An Ethiopian goat herder noticed his flock became rather rambunctious and frisky after nibbling from a tree of coffee cherries – and so goes the origin of coffee. Another belief is a healer roasted raw beans to remove bitterness and voila! Next came the Ottoman empire and Indian Spice Traders, then once Europe got a whiff of its energising powers, our caffeinated civilisation was hooked.
The Coffee Monster, aka Chris Meyer of Black and White Coffee Cartel, at 150 Lichfield Street, has been enlightening groups of intrigued caffeine fiends on the ‘hows and wows’ of coffee, in an aromatic journey from plant to cup dubbed The Coffee Appreciation Project. The main beans are Robusta and Arabica. The best, ripest cherries of the latter are hand-picked only from mountainous slopes of the equatorial belt. However, there are some 48 coffee-producing countries.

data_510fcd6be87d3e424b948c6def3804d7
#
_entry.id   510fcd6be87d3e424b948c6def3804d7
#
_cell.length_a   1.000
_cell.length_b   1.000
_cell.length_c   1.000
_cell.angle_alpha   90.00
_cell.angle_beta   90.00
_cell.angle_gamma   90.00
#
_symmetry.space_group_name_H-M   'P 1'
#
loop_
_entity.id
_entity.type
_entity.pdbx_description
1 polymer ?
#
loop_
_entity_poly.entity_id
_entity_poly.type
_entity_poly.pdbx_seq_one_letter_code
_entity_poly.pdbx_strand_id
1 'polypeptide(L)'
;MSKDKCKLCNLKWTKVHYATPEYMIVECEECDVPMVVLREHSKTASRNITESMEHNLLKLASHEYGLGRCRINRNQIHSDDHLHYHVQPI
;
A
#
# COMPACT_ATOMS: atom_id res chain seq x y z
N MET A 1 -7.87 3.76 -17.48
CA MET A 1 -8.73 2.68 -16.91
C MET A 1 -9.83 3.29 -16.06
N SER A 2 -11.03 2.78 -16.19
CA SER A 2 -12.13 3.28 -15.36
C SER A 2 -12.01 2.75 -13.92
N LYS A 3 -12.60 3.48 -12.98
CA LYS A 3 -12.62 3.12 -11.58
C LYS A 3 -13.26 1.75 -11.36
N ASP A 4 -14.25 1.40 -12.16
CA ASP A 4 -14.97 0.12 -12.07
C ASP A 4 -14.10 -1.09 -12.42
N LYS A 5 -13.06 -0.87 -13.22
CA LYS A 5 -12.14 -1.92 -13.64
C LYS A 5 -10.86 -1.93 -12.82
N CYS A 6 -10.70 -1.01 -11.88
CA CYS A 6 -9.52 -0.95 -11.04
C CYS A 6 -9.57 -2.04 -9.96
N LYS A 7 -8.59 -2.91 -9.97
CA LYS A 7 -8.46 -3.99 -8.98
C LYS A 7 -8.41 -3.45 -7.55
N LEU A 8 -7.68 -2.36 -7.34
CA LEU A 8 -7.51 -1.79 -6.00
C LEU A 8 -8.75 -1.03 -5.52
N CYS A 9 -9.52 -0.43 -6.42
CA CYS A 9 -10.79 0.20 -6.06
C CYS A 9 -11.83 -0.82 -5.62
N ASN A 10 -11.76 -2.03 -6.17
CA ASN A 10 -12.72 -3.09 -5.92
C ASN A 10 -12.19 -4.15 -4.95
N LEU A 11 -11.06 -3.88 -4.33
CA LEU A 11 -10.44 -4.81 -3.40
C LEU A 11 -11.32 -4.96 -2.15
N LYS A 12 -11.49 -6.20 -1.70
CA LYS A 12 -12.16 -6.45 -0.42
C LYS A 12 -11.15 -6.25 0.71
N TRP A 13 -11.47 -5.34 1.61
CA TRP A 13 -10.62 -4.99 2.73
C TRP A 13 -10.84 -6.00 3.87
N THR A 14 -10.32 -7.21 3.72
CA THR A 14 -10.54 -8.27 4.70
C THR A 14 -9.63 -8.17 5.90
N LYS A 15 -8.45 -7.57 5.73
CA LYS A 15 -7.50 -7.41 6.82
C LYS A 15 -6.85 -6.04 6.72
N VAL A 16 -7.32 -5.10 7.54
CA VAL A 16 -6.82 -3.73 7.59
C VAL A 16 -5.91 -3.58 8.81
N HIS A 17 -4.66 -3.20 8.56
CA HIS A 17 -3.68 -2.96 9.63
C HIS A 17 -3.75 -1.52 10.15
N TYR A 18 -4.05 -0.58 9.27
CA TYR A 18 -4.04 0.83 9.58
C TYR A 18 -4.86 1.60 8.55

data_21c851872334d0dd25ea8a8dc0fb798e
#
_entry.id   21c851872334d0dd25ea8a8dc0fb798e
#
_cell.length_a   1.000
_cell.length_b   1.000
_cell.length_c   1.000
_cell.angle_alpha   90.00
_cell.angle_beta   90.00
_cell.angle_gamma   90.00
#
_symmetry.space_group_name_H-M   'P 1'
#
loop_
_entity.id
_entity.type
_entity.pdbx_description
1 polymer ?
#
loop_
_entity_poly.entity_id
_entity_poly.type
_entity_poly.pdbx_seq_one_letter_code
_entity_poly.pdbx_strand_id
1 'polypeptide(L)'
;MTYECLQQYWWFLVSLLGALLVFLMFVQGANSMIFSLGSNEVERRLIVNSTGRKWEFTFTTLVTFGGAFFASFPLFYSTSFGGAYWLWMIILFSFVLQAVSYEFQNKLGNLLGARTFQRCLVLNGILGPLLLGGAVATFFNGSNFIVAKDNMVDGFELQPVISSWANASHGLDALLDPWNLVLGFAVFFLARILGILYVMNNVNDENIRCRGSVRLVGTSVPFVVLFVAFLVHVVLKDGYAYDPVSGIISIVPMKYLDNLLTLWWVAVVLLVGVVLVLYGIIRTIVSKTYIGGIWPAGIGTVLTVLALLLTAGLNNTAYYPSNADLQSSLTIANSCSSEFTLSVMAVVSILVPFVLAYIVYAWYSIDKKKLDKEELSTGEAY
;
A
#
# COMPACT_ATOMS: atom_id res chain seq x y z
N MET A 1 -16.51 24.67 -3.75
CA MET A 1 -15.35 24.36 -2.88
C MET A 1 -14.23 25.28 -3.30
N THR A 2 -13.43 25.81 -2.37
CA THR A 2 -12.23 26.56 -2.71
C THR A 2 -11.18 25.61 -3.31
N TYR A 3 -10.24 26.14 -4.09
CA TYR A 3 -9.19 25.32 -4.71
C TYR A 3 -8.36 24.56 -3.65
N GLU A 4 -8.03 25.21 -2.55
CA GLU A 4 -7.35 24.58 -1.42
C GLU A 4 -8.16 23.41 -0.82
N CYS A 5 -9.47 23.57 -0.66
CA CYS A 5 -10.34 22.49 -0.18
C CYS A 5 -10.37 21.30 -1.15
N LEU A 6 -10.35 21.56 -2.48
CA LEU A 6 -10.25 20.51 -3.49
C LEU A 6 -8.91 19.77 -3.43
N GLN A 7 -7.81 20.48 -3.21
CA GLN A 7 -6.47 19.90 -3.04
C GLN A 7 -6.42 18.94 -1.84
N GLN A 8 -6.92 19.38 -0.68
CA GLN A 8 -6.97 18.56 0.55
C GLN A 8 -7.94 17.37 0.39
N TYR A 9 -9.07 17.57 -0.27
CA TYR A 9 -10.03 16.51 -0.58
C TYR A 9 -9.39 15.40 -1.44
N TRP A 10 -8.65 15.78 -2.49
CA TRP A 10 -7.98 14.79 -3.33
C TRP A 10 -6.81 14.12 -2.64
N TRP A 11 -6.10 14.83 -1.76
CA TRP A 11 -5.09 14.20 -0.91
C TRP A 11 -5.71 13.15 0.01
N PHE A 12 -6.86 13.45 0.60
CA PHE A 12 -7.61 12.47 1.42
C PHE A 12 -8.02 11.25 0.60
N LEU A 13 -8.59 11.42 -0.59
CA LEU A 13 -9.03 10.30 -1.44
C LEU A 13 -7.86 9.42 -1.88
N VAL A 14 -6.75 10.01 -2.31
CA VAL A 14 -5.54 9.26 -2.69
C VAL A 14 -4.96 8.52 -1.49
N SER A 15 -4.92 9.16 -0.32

The micro roaster, a rather Jules Verne-esque beast, was demonstrated. The aroma was dewy grass, which became caramelised straw. Each small-batch roast goes through an endothermic process, when raw beans absorb heat, then an exothermic process, releasing heat. Airflow, temperature, speed and timing culminate in perfection, via bells and whistles for Africa, and an astute roast master.
Italians gave us our espresso machines, which require a super skilled human to extract the elixir just so. Other interesting means were demonstrated, such as the Cold Drip, a 7-12 hour process in a science lab-like vessel, creating the most sultry, smooth liquor. Interestingly, we learnt the Swiss water process decaffeinates naturally without chemicals, retaining its full flavour – a secret weapon of the coffee obsessed in the late afternoon.